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June 19, 2020
When I started hairdressing in the 1970s the average person washed their hair once a week. Shampoos were sold in three types - for dry, normal or oily hair. Life experience has taught me that the only normal people are the ones we don’t know very well, but it’s not a great descriptor for hair type either.
Because most people wash hair more often these days, fewer people get really greasy hair so can choose their shampoos based more on hair thickness and texture around the roots and mid-lengths. But there are still lots of people that have fine, silky, lifeless hair or over-productive sebaceous glands in the scalp. Dealing with oily hair by using overly aggressive cleansers isn’t good as it simply strips the hair shaft making that dry.
• Problem – Overactive scalps can produce excess sebum. This leaves hair feeling oily, flat or lifeless and can lead to seborrheic scalp conditions.
• Solution – Citrus oil, bio-sulphur, plant extracts and minerals, cleanse and rebalance the scalp and improve blood circulation. Multivitamin herbal complex A, B, E, F & H, helps protect to reduce hair loss while cashmere amino acids build volume and hydration, so your hair feels fresh, vibrant and fuller.
This citrus balancing shampoo treats the scalp and is gentle on the hair, strengthening it to improve the texture. It’s one of our original trichological shampoos – available prescriptively from the salon these last 30 years and now launched to the wider world.
This shampoo was the only one we used for the twins as babies and likewise for my four daughters going back 25 years. No other product dealt with their cradle cap. Many of the natural ingredients are known to help treat seborrheic scalp conditions and we didn’t want to use heavy - hitting synthetic chemicals.
If you are going through a period of oily scalp with over productive sebaceous scalp glands, or have overly silky floppy hair, this could be the shampoo you need.
Jack and James have set up their own salon in their bedroom. They wanted to release their own product, pointing to the Balancing Scalp Shampoo. Jack designed a label too. I blame four months of Lockdown home-schooling for his spelling.
Orange OilOrange oil helps deep cleanse and tone and reduce sebum production without stripping hair of its natural oils. It helps maintain hydration and leaves the scalp fresh clean and balanced.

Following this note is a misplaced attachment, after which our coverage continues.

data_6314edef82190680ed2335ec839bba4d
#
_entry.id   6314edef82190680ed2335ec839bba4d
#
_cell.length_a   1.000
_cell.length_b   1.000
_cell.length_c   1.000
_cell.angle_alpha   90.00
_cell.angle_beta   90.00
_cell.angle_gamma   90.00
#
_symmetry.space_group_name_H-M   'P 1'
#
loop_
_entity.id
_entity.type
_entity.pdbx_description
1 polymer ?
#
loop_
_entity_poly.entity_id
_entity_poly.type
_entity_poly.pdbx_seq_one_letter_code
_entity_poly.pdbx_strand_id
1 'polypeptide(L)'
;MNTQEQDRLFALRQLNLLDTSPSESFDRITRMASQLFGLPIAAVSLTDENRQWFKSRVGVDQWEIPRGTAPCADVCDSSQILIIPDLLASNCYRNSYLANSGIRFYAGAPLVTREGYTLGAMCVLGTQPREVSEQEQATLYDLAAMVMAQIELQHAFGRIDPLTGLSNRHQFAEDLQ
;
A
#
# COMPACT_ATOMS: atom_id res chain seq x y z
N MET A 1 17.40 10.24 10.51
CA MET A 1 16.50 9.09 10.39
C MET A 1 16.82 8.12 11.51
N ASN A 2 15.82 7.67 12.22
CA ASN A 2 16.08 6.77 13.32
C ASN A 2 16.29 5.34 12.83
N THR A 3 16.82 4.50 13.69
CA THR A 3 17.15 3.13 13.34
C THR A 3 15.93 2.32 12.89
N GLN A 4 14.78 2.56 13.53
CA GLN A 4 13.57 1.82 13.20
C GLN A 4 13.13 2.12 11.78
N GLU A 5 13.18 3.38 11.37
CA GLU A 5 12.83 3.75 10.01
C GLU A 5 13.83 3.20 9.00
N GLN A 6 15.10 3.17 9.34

Cashmere ProteinAlmost identical to the human hair molecule, the short-chain cashmere amino-acids are readily absorbed, deep into the hair shaft, rebuilding and protecting from dehydration.
Bio – sulphurSulphur is a natural mineral and essential for all living cells. It is present in the amino-acids cysteine and methionine and also in tissue substances such a hyaluronic acid. The highest concentration of sulphur is found in outer skin cells and the keratin protein of hair, giving keratin its strength.
Sulphur has been used for hundreds of years in scalp and hair preparations for disorders such as seborrhoea as it can help reduce over production in the sebaceous glands. It also has anti-inflammatory and anti-bacterial qualities. We use a small particle size combined within an unsaturated fatty acid, which makes the sulphur readily available for the scalp and hair to absorb.
Multivitamins complex and horse chestnutMultivitamins complex (Vit A, B, E, F essential fatty acids, H biotin, and Bx p-amino benzoic acid) – in combination with horse chestnut extract helps promote blood circulation and strengthen the extracellular matrix. Suited for the care of oily as well as dry scalps that are poorly supplied with blood, and dehydrated hair with a tendency to greasiness.
Flavonoids, courmarins and aescin in horse chestnut extract stimulate blood flow on the peripheral blood vessels. Tocopherol (vitamin E) reinforces the circulation of the blood by activating the flow of fluids to the skin and is reported to have a positive influence on the formation of new skin cells. Vitamin E additionally protects against UVB induced DNA damage.
Michael Van Clarke
April 16, 2021
This transformation was for a Daily Mail makeover article. It was published as part of a three page spread on the Monday 12th, our first open day after lockdown.
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